Example: Midwife is highly specific (OC1); Teacher falls in the middle of the specificity scale (OC3); Consultant is not specific and populates a low OC (5).
With less-specific occupations the strength of argument shifts from the occupation to the other related occupation data, e.g. specialisation, function, skills, experience etc.
In the context of data comparison, as opposed to linguistics, semantic describes how concepts are related logically and contextually with each other – with a reference to their backgrounds and origins.
Example: ERP↔SAP. An example of an ERP is SAP, among others. SAP is an ERP
There is no linguistic connection between ERP and SAP or carpenter and joiner except for when both terms are used or referred to in the same job offer text by coincidence or by specific design. A keyword search engine will find both but not through context but by accident. Semantically there is a connection, the relationship is known but only because that information is supplied by an ontology which stores those relationships and the context. An ontology will store synonyms in the first instance but a multilingual ontology like that of JANZZon! will also contain the translation of the concepts AND their synonyms. However, also included within an ontology are features such as excluded terms, that is, terms that should be ignored when searching for a target entry.
Example: When searching for a CEO, exclude Assistant, Personal Assistant, Executive Assistant, as appears in job titles such as Assistant to the CEO as well as in other sectors like serviceoriented architecture etc.
In addition, an ontology establishes ‘part equivalent’ relationships and ‘same but different’ (for more on these terms see APPENDIX). When a search or match is semantic it takes into consideration the relationship and meaning of words and phrases for comparison, allowing systems such as matching or search engines to ‘understand’ the context of the targeted phrase.
Example: When searching for English Coach, the similar professions Teacher of English and, Language tutor specialising in English and French will be fully or partially included in the result because the bi-lingual tutor is not an exact match to the teacher who only focusses on English. From the perspective of the tutor herself it is only a 50% match.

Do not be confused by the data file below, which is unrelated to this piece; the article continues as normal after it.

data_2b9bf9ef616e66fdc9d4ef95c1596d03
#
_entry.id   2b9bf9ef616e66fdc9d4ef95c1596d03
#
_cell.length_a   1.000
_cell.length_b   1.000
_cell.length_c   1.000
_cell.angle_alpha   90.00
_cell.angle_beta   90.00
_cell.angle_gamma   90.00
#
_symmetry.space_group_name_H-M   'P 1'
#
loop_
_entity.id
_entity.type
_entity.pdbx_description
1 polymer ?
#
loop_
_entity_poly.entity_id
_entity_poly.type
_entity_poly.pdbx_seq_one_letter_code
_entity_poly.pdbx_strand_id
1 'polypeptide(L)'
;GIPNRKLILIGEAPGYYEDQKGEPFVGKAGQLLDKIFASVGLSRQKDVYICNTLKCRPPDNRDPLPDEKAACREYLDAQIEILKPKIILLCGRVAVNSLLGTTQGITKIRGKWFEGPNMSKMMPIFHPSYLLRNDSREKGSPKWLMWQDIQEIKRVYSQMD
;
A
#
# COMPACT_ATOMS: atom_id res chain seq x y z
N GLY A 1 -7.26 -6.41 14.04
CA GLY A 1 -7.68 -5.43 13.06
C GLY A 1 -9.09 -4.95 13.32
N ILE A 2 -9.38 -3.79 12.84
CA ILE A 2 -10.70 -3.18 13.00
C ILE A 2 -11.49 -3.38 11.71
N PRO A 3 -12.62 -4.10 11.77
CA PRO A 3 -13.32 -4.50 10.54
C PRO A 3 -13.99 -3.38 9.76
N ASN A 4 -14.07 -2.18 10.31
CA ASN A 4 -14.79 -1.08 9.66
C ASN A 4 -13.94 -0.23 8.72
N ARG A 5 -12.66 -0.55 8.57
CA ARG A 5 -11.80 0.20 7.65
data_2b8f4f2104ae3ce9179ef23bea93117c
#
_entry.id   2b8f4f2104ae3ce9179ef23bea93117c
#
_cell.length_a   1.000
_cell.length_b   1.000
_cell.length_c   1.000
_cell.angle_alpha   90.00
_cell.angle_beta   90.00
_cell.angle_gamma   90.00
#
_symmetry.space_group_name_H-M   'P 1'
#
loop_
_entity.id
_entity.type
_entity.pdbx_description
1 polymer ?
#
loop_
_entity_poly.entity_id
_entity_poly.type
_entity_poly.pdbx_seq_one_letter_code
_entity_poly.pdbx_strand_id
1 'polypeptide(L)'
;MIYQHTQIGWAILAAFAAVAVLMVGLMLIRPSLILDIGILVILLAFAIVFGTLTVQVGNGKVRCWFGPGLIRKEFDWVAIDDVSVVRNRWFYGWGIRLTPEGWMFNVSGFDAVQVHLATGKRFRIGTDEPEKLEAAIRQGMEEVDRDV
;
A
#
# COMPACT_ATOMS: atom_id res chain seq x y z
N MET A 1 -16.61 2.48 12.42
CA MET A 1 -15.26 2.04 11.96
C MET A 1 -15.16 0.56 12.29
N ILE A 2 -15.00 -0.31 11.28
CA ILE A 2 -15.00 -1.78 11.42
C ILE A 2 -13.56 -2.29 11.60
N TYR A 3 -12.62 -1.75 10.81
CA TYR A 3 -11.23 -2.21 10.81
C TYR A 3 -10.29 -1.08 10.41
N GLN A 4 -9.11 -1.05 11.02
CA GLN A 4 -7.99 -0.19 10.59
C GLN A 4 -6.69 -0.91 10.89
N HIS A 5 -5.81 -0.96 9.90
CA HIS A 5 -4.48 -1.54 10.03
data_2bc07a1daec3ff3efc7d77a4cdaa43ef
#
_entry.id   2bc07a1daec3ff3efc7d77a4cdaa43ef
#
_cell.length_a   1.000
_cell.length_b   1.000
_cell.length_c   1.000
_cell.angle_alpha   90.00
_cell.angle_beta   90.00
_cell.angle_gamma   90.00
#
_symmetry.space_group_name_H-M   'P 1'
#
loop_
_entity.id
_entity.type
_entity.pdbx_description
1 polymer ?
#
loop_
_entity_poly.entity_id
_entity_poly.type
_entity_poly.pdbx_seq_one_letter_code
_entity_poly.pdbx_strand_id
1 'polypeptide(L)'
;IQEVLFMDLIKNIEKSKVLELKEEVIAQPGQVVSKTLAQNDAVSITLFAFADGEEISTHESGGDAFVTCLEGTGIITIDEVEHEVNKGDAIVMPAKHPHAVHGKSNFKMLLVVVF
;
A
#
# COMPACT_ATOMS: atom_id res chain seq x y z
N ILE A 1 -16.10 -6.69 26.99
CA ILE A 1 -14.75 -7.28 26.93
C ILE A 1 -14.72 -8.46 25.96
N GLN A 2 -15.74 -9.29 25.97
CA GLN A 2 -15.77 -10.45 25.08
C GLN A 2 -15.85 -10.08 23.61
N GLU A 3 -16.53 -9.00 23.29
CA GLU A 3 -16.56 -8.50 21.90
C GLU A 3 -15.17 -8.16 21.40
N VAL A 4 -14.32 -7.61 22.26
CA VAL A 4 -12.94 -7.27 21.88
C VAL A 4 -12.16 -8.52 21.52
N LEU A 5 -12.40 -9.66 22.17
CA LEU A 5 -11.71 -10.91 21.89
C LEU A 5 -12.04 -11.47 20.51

These features are but some of the reasons why an ontology powers a matching engine with semantic capability.
Homonyms and Polysemes:
One particular use that an ontology has is clarifying the distinction between words and concepts that look very similar or the same but have different meaning. This particularly occurs cross-lingually and found within cultural differences. Homonyms are words and word pairs that are spelt the same, sound the same but have different meanings.
Example: Sales Reps, Account Managers, Consultants and Project Managers are used in countless cases but have different meanings depending on the industry, company or organisation, specialisation, function and skills.
Polysemes are very similar to homonyms in that they can be spelt the same, but also can be spelt differently, but nevertheless sound the same and also have different but related meanings because of shared origins.
Example: Polysemes include Designer (many different meanings depending on context); Manager can be either a person in charge of a process or personnel; Executive can hold either a senior position in an organisation or be salesperson as in “Advertising Sales Executive”; and Application can be a software tool, a software for mobile devices or many other things.
This is the reason why, in an ontology, concepts are tagged with alternative meanings in order to counter the discrepancies and confusion so concepts can be compared accurately.